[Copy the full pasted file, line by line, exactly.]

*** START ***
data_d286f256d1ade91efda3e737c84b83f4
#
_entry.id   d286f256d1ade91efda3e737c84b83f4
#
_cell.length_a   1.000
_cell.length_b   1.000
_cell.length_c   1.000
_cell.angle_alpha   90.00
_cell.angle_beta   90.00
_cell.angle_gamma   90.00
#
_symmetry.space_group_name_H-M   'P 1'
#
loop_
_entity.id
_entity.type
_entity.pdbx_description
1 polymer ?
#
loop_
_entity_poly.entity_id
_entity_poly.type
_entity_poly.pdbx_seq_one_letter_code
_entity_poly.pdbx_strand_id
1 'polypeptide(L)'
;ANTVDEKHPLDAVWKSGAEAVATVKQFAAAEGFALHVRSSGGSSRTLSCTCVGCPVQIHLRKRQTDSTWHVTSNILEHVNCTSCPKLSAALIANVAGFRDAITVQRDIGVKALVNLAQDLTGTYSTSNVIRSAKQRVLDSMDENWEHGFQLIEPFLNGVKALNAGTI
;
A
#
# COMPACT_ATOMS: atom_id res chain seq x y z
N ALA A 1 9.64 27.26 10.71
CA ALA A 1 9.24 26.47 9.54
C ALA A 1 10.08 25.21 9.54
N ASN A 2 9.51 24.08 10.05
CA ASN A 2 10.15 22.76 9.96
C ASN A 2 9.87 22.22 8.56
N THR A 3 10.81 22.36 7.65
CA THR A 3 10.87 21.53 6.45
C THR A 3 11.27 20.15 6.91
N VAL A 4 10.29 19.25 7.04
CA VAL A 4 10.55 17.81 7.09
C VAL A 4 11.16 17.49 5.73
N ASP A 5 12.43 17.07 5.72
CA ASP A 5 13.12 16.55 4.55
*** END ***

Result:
data_d286f256d1ade91efda3e737c84b83f4
#
_entry.id   d286f256d1ade91efda3e737c84b83f4
#
_cell.length_a   1.000
_cell.length_b   1.000
_cell.length_c   1.000
_cell.angle_alpha   90.00
_cell.angle_beta   90.00
_cell.angle_gamma   90.00
#
_symmetry.space_group_name_H-M   'P 1'
#
loop_
_entity.id
_entity.type
_entity.pdbx_description
1 polymer ?
#
loop_
_entity_poly.entity_id
_entity_poly.type
_entity_poly.pdbx_seq_one_letter_code
_entity_poly.pdbx_strand_id
1 'polypeptide(L)'
;ANTVDEKHPLDAVWKSGAEAVATVKQFAAAEGFALHVRSSGGSSRTLSCTCVGCPVQIHLRKRQTDSTWHVTSNILEHVNCTSCPKLSAALIANVAGFRDAITVQRDIGVKALVNLAQDLTGTYSTSNVIRSAKQRVLDSMDENWEHGFQLIEPFLNGVKALNAGTI
;
A
#
# COMPACT_ATOMS: atom_id res chain seq x y z
N ALA A 1 9.64 27.26 10.71
CA ALA A 1 9.24 26.47 9.54
C ALA A 1 10.08 25.21 9.54
N ASN A 2 9.51 24.08 10.05
CA ASN A 2 10.15 22.76 9.96
C ASN A 2 9.87 22.22 8.56
N THR A 3 10.81 22.36 7.65
CA THR A 3 10.87 21.53 6.45
C THR A 3 11.27 20.15 6.91
N VAL A 4 10.29 19.25 7.04
CA VAL A 4 10.55 17.81 7.09
C VAL A 4 11.16 17.49 5.73
N ASP A 5 12.43 17.07 5.72
CA ASP A 5 13.12 16.55 4.55